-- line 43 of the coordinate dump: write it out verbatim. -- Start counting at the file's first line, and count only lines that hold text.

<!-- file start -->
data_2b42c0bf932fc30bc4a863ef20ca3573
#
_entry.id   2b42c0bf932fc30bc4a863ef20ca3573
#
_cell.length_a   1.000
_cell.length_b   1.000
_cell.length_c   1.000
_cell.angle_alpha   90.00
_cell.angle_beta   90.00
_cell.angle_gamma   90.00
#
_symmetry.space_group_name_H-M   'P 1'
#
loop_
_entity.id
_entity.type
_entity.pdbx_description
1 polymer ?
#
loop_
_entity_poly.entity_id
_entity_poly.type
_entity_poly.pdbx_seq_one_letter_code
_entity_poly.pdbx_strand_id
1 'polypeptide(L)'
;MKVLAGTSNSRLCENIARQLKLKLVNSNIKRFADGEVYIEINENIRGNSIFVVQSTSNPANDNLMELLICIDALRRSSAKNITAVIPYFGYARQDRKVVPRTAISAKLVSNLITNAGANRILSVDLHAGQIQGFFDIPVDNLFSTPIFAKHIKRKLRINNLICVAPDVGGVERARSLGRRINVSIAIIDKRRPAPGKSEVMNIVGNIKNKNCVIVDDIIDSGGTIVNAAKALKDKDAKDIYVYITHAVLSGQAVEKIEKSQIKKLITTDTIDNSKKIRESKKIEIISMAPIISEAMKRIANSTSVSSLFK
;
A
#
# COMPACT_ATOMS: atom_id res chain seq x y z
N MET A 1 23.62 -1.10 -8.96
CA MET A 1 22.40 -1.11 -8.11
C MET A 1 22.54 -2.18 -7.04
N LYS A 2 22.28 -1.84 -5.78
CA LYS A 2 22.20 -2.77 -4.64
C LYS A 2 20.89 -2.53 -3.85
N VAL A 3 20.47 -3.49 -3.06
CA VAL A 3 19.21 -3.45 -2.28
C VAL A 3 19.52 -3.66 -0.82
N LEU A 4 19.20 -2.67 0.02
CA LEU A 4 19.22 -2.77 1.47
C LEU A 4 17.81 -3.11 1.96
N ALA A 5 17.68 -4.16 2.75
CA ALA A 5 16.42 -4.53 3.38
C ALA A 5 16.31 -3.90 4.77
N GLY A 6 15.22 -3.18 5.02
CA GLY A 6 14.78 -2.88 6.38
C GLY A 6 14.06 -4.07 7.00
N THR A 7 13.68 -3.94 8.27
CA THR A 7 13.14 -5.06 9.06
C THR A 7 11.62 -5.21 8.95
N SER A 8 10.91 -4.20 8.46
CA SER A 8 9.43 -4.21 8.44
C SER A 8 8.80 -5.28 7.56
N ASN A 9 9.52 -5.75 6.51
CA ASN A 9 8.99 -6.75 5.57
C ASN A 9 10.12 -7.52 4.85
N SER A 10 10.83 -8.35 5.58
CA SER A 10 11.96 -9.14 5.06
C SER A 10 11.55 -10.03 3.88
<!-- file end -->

N ALA A 5 17.68 -4.16 2.75